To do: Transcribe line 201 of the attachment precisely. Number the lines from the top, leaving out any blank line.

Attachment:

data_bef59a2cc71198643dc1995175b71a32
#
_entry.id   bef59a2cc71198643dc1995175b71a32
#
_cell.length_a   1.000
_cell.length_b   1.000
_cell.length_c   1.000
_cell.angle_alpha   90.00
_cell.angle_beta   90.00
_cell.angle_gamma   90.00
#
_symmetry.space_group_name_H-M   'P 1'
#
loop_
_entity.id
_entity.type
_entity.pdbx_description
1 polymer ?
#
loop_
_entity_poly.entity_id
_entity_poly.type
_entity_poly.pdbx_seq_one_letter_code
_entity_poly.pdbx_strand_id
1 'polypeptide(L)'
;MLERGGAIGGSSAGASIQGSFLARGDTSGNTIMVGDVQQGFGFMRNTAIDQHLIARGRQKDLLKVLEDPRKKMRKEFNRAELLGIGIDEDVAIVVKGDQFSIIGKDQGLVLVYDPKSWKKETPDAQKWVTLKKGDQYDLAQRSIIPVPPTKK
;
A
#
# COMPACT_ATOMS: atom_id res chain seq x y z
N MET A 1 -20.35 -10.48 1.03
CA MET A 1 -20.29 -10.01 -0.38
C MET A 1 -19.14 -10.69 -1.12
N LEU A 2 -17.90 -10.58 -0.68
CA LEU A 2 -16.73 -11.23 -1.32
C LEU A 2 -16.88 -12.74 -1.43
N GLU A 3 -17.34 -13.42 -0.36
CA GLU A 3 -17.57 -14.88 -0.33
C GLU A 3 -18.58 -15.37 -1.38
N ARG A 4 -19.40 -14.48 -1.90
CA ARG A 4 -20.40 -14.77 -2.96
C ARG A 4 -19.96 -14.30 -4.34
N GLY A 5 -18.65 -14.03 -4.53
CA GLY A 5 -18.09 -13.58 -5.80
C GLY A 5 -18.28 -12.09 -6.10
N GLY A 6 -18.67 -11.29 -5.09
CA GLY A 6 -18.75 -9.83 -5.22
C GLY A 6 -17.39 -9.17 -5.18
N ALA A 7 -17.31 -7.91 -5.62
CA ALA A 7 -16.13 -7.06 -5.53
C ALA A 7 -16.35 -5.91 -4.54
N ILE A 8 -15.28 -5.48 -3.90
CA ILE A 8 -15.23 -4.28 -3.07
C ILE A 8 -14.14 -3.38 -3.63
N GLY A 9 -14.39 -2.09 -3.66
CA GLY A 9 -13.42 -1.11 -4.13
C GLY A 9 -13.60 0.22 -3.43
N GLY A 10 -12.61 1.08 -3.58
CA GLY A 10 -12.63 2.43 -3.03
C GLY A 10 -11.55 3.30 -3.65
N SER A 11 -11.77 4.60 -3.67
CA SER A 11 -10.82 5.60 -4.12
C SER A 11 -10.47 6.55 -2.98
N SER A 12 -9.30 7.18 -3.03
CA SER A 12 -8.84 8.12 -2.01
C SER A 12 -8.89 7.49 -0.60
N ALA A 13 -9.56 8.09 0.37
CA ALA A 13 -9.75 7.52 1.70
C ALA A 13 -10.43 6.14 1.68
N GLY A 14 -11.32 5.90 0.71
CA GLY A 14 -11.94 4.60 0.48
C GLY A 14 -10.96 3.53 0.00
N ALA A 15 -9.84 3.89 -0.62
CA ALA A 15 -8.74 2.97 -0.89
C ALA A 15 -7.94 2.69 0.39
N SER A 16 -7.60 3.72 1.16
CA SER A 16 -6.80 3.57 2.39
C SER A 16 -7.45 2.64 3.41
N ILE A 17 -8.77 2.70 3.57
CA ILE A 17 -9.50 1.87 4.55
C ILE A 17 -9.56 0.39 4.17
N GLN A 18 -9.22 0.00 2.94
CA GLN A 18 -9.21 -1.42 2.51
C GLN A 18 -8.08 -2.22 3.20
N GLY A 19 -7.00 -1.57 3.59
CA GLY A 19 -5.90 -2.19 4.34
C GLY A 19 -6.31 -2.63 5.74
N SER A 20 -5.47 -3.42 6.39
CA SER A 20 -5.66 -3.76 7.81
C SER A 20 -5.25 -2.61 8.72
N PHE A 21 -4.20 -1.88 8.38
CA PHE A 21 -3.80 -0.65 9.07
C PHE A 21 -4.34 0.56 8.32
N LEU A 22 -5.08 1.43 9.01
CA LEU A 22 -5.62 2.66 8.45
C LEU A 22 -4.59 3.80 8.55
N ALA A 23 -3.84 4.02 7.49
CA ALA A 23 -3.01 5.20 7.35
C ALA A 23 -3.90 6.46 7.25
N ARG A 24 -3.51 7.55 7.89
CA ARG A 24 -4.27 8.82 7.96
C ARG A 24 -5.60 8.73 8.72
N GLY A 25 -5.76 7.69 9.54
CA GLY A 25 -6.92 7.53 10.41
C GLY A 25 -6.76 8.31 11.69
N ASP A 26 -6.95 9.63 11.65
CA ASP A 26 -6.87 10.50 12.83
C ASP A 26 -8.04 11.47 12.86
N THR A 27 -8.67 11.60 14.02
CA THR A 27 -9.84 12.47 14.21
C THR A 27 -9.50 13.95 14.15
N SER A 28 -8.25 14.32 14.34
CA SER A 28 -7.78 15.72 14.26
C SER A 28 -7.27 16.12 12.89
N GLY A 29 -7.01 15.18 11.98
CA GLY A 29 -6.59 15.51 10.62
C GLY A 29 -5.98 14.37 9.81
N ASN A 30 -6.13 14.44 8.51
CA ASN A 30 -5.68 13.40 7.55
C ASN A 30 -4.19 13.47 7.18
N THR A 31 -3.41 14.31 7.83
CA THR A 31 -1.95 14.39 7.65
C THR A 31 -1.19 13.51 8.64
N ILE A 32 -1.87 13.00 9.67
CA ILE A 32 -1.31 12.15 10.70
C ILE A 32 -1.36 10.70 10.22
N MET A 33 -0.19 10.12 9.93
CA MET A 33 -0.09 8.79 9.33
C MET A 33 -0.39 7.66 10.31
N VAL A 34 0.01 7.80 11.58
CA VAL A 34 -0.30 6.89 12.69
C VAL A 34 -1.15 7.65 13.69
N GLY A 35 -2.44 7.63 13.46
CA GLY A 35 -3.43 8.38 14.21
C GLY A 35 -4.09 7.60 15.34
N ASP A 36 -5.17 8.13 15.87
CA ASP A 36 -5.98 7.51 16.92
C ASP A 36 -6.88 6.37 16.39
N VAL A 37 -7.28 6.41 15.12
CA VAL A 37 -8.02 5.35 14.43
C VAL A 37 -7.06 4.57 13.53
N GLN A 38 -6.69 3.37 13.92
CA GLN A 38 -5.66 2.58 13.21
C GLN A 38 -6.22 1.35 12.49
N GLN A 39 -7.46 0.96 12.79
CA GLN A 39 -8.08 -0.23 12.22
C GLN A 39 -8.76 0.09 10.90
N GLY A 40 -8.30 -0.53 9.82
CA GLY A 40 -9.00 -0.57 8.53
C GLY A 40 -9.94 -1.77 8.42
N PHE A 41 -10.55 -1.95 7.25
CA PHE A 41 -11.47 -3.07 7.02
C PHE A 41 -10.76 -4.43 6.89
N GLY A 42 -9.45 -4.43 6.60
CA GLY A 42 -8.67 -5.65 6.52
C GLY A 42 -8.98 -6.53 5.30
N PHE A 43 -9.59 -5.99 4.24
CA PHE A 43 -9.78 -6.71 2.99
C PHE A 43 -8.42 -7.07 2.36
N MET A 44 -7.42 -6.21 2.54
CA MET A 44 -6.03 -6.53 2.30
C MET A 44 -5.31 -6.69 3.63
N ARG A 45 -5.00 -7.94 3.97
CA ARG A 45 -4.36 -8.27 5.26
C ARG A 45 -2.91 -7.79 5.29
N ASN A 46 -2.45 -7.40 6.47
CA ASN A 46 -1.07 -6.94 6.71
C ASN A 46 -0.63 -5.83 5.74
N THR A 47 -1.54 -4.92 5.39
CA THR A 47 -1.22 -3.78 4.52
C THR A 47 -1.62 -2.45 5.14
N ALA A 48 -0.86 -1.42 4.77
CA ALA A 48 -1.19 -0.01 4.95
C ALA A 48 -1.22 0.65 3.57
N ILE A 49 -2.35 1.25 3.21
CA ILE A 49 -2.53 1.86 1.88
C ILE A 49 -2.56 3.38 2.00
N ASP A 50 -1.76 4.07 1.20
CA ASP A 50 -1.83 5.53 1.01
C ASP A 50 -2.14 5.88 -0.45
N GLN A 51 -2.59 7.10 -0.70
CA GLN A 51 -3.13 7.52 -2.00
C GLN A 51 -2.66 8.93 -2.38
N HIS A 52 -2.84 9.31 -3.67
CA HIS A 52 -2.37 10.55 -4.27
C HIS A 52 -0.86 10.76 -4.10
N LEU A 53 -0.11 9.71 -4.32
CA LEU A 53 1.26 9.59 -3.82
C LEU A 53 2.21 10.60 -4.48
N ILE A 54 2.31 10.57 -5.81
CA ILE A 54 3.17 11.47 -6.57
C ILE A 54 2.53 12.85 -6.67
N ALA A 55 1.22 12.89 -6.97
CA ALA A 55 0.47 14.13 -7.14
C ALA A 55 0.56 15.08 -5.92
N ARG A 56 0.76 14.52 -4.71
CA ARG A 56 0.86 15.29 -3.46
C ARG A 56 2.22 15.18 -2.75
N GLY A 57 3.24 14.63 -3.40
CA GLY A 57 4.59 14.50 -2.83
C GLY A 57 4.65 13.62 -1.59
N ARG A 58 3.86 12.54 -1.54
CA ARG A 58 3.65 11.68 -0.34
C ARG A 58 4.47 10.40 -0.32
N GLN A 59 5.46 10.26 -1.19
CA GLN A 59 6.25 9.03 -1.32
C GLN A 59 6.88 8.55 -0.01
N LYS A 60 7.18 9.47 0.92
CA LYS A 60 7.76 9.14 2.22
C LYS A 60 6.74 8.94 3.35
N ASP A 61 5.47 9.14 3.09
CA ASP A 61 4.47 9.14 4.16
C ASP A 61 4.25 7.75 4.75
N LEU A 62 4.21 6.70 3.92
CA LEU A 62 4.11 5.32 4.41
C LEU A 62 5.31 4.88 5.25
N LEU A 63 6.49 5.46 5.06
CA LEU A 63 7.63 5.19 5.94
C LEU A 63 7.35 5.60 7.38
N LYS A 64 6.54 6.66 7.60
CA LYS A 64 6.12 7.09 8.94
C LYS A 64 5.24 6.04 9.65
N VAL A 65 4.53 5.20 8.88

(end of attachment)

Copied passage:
C GLY A 57 4.65 13.62 -1.59